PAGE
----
My final book read of the '10s will likely be Eun Y. Kim's "The Yin and Yang of American Culture: A Paradox". I found a copy of this 2001 book in a used bookstore in Maine. I always appreciate cross-cultural views of the water in which I swim, and the two decade gap added an interesting twist - pre-WTC, pre-Social Media, pre-Obama and pre-Trump.
December 30, 2019
One early theme in the book is Kim's view that Asian cultures tend to be more (relative to folks in the USA) driven by a sense of hierarchy, which goes hand in hand with a stronger notion of predetermined fate.
She also mentioned it was unusual for Asian middle class teens to have a job, except maybe in the family business. (She also doesn't think so highly of the American school system in general.)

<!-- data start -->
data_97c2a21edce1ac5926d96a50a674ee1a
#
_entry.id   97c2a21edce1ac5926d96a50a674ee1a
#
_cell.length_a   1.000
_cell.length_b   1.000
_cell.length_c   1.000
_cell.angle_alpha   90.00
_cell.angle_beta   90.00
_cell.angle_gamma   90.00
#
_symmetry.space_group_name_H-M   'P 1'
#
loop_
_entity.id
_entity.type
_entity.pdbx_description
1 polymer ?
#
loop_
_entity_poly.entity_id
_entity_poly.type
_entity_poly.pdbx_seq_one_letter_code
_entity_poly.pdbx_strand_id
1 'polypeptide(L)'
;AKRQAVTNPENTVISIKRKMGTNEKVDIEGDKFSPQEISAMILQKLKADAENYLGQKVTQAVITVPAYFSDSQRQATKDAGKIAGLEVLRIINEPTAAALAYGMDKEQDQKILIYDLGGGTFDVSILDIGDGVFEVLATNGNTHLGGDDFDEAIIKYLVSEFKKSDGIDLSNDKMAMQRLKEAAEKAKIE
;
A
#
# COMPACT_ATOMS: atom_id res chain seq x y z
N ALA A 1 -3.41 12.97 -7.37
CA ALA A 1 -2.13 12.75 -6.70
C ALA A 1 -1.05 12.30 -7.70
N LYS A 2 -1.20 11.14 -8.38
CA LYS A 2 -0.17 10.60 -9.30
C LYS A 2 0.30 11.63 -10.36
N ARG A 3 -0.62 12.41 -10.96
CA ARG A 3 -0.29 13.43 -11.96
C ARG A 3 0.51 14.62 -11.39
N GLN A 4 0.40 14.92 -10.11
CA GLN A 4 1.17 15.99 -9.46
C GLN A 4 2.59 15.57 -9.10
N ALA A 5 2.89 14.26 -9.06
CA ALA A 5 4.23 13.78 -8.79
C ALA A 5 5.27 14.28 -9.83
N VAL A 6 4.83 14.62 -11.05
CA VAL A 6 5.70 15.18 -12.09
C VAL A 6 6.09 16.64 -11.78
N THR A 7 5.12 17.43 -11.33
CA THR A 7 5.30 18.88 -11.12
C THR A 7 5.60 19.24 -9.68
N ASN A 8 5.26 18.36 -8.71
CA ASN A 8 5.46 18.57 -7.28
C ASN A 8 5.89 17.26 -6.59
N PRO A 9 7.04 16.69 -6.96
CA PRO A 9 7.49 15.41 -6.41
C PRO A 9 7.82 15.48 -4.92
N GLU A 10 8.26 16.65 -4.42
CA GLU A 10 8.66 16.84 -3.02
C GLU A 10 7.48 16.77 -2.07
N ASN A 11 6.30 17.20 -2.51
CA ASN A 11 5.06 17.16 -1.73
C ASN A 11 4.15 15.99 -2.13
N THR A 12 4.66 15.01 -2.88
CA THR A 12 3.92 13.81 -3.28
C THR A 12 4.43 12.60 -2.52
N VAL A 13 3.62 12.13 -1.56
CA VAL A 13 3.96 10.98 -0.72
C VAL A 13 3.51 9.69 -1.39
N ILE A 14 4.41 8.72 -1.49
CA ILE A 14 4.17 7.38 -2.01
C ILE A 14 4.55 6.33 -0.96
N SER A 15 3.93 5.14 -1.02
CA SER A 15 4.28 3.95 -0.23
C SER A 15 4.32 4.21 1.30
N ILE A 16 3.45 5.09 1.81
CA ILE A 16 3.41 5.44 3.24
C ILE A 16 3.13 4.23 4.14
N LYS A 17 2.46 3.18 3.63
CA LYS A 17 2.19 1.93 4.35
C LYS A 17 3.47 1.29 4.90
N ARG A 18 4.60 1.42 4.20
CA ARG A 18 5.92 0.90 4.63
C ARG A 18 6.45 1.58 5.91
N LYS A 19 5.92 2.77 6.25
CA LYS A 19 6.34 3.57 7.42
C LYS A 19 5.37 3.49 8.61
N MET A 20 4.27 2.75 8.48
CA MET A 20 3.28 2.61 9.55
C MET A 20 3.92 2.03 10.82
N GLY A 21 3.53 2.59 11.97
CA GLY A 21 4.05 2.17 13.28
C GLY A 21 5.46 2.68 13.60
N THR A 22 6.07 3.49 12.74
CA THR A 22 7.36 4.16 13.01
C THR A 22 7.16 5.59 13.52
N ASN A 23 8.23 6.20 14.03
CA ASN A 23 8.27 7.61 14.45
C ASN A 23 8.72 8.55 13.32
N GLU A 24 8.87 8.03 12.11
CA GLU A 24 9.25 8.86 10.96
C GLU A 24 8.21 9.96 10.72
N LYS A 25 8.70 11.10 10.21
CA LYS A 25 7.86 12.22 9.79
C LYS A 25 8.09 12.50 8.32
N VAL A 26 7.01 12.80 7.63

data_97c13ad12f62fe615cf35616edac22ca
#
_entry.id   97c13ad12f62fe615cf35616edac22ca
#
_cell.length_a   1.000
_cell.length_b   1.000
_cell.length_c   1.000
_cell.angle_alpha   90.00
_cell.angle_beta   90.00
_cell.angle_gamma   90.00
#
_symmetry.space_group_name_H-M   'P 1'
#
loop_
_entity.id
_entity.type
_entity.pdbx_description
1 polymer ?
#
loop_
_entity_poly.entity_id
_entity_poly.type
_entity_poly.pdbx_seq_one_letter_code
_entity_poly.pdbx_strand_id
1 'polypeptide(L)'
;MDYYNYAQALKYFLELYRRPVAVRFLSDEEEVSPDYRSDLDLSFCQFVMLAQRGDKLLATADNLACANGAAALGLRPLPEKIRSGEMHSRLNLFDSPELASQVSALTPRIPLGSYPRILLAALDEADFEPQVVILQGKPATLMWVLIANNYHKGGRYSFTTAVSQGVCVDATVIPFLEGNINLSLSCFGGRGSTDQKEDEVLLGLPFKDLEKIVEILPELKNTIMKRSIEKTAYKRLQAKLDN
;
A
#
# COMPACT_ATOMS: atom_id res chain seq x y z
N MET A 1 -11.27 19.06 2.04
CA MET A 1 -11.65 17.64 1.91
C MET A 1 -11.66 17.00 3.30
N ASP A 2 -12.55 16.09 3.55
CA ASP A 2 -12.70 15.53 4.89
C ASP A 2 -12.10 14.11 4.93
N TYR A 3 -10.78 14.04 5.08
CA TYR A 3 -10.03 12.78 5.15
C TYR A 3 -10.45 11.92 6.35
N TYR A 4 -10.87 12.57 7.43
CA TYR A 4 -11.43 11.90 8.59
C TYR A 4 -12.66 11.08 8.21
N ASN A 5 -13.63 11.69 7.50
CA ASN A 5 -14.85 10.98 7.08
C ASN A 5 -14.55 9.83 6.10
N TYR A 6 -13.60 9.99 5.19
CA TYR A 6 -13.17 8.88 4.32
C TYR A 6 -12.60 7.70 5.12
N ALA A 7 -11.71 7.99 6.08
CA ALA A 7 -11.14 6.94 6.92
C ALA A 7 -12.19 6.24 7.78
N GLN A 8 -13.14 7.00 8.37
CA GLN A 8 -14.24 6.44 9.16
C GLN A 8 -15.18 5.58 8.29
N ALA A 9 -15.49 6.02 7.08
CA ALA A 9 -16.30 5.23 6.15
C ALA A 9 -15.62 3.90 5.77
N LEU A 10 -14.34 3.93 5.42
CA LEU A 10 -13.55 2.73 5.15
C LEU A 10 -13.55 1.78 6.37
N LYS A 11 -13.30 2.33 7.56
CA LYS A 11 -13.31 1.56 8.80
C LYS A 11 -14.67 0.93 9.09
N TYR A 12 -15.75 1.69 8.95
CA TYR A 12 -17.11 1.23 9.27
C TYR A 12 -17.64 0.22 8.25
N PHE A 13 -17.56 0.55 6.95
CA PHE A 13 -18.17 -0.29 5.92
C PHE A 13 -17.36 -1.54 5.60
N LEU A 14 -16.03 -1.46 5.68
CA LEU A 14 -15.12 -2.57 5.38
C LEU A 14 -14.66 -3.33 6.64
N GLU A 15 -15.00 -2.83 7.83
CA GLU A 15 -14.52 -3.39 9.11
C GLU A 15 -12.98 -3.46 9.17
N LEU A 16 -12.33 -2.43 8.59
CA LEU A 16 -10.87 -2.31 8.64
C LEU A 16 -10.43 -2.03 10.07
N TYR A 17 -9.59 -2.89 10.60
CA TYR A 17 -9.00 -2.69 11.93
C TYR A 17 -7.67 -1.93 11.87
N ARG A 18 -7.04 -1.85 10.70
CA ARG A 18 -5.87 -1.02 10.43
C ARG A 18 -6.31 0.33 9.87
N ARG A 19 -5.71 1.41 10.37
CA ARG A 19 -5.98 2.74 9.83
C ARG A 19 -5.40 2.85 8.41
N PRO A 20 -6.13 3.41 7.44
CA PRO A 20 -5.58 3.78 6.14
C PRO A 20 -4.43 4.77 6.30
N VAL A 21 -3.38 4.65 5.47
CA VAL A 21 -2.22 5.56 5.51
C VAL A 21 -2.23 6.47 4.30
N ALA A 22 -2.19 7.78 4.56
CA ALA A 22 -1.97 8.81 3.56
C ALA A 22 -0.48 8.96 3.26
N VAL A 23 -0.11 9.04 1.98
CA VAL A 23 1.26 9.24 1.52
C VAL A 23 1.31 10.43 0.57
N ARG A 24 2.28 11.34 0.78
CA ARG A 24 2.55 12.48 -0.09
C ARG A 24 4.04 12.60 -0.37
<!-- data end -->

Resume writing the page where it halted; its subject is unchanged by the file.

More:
Chinese sociologist Fei Xiaotong observed that Americans regard all relationships as contracts.
The problem is that cheap talk has become the norm, and people simply do not take the time to filter their thoughts before mass-distributing them.I imagine the rise of social media since this book was written would amplify Kim's point. But I think it ties into the aforementioned egalitarianism: many Americans (especially folk from privileged groups) have the importance of their even casual musings promoted early on. When you combine that with emotional over-earnestness and the need to either persuade or amplify the feelings of group loyalty, you get a lot of sound.
Any religion that teaches love for humanity is worth believing in.Kim quotes the Dalai Lama - she went to a Christian high school and in general frets about the secularization of the American public square, and refers to Asian parents who would send their kids to Western religious schools even if they didn't want them to convert, figuring any religion was better than no religion.
It took one person to bring you into the world, but it will take six to take you back to the graveKim cites this in her section on advice under the heading "Invest in Human Relationships"
...truly beautiful IMO.